Matt Crouch Matt is a front-end developer at Cinolla. How can you improve the performance of your code? Should you still be using jQuery? In this issue, he answers a mixture of questions covering all you should know as a JavaScript developer. Page 66

Luke Harrison Luke is a web developer from Sheffield, UK who is all about scalable and efficient front-end architecture. In this issue he explores how to generate a static blog with the help of Gulp and Mozilla’s Nunjucks. Page 80

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Production Head of Production US & UK Mark Constance Production Project Manager Clare Scott Advertising Production Manager Joanne Crosby Digital Editions Controller Jason Hudson Production Manager Nola Cokely Management Finance & Operations Director Marco Peroni Creative Director Aaron Asadi Art & Design Director Ross Andrews Printed by William Gibbons, 28 Planetary Road, Willenhall, WV13, 3XT Distributed by Marketforce, 5 Churchill Place, Canary Wharf, London, E14 5HU www.marketforce.co.uk Tel: 0203 787 9060 We are committed to only using magazine paper which is derived from responsibly managed, certified forestry and chlorine-free manufacture. The paper in this magazine was sourced and produced from sustainable managed forests, conforming to strict environmental and socioeconomic standards. The manufacturing paper mill holds full FSC (Forest Stewardship Council) certification and accreditation Disclaimer

All contents © 2017 Future Publishing Limited or published under licence. All rights reserved. No part of this magazine may be used, stored, transmitted or reproduced in any way without the prior written permission of the publisher. Future Publishing Limited (company number 2008885) is registered in England and Wales. Registered office: Quay House, The Ambury, Bath BA1 1UA. All information contained in this publication is for information only and is, as far as we are aware, correct at the time of going to press. Future cannot accept any responsibility for errors or inaccuracies in such information. You are advised to contact manufacturers and retailers directly with regard to the price of products/ services referred to in this publication. Apps and websites mentioned in this publication are not under our control. We are not responsible for their contents or any other changes or updates to them. This magazine is fully independent and not affiliated in any way with the companies mentioned herein. If you submit material to us, you warrant that you own the material and/ or have the necessary rights/permissions to supply the material and you automatically grant Future and its licensees a licence to publish your submission in whole or in part in any/all issues and/or editions of publications, in any format published worldwide and on associated websites, social media channels and associated products. Any material you submit is sent at your own risk and, although every care is taken, neither Future nor its employees, agents, subcontractors or licensees shall be liable for loss or damage. We assume all unsolicited material is for publication unless otherwise stated, and reserve the right to edit, amend, adapt all submissions.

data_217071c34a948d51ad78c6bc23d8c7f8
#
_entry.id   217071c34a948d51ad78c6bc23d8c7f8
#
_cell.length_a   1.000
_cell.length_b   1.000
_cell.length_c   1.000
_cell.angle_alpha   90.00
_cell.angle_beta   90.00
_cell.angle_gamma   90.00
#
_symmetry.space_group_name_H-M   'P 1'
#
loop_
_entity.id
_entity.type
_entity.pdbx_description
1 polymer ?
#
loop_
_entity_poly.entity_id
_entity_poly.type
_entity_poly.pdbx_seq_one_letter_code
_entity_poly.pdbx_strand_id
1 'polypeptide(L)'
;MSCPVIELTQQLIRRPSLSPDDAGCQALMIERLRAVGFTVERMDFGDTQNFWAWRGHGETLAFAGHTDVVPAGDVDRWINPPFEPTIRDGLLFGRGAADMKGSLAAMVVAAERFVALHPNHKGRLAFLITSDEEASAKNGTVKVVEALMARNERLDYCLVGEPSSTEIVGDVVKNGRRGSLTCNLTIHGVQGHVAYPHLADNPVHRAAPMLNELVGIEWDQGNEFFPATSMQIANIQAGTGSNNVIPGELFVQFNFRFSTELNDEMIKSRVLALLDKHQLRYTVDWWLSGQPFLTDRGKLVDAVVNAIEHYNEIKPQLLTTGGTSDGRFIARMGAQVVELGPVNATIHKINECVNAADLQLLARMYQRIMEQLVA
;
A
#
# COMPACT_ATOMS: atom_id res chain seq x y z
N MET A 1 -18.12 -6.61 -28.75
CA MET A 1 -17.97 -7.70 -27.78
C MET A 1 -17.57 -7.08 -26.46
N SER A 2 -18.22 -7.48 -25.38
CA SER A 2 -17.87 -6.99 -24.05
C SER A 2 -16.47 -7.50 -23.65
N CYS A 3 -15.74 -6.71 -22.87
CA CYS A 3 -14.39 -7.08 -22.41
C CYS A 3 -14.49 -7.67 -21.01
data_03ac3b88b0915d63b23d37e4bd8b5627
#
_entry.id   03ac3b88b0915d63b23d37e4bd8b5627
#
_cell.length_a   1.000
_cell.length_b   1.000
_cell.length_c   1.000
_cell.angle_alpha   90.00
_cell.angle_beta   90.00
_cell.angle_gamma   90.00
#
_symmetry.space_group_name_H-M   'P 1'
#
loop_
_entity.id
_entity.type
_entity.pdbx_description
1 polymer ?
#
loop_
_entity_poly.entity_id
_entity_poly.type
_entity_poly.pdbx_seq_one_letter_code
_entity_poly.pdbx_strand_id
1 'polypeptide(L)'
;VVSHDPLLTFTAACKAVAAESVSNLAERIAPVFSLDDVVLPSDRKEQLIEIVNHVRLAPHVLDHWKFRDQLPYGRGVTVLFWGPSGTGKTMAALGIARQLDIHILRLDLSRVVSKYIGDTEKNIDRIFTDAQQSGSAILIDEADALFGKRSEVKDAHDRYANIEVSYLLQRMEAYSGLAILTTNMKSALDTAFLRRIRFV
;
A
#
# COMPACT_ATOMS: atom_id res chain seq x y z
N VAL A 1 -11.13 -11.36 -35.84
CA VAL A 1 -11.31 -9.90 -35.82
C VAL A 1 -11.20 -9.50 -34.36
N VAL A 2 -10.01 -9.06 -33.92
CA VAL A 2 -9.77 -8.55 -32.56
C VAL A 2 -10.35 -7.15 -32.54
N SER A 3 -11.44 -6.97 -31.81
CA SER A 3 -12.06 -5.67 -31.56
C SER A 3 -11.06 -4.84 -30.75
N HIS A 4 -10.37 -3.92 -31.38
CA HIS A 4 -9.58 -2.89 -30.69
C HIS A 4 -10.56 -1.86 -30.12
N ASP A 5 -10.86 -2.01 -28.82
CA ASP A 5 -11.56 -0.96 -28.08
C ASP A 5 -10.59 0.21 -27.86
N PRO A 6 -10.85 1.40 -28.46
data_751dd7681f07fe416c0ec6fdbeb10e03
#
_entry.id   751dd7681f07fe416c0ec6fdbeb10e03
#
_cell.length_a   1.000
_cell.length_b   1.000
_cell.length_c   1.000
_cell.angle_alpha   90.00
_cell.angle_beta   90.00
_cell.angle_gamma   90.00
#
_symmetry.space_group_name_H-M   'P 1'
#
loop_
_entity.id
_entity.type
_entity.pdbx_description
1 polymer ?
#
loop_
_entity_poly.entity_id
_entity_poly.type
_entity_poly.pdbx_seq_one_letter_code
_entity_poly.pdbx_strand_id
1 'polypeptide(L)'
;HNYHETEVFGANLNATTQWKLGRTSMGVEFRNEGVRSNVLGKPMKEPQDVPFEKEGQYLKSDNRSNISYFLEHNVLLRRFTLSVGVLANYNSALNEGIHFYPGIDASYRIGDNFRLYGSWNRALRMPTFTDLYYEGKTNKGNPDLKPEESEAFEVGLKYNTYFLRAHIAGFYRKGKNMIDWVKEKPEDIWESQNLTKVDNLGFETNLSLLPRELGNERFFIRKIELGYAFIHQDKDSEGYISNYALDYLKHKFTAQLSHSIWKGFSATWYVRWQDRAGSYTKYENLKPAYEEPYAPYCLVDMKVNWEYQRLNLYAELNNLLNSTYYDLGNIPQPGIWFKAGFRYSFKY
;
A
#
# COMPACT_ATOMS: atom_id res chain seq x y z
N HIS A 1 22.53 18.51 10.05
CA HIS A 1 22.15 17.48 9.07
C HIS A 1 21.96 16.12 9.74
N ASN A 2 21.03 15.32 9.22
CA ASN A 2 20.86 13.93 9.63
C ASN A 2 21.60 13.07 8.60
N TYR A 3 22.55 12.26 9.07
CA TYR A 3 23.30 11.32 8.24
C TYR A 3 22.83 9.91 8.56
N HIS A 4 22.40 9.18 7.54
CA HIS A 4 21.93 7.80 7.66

ISSN 1745-3534



Inside issue 265

Cutting-edge features, techniques and inspiration for web creatives Chat with the team and other readers and discuss the latest tech, trends and techniques. Here’s how to stay in touch…

webdesigner@imagine-publishing.co.uk 08 What are the tools and trends in the web development market?



Cover focus

Web Designer takes a closer look at global tech publisher Packt’s Skills Up 2017 report

10 Webkit: The best must-try resources out there Discover the libraries and frameworks that will m ake your site a better place to visit

13 Strategy for site success Daniel Ward-Murphy, strategy director at Salad examines what it takes to make a great site

14 Lightbox A showcase of inspirational sites and the techniques used to create them

26 Flying colours Find out how two supersonic agencies brought Brussels Aiport stats to life

34 Small but perfectly formed Createful, the vision of one man who wanted to create amazing mobile solutions

42 Web 3D: Pro build secrets The third dimension is now standard on the Web. Find out how to create impressive experiences from the experts

66 JavaScript: Your questions answered Find out how to future-proof your code,


improve peformance and much, much more

74 NPM5: What’s new? Get up close and peronsal with the latest


update to the package manager

92 Hosting listings

An extensive list of web hosting companies. Pick the perfect host for your needs

94 Course listings Want to start learning online? Check out what courses are out there with this list

98 Next month

What’s in the next issue of Web Designer?



JS: Your questions answered

Future -proof code and improve performance


NPM5: What’s new?

Discover the latest must-know updates

Visit the WEB DESIGNER online shop at



96 Get the latest must-have resources and videos

• 144 minutes of expert Angular video guides from Pluralsight • 50 Abstract art textures • 12 Text Highlighter Pro PS actions

for the latest issue, back issues and specials



Web gurus take you step-by-step through professional techniques

Never miss an issue

Subscribe Turn to page 32 now USA readers turn to page 85 for an exclusive offer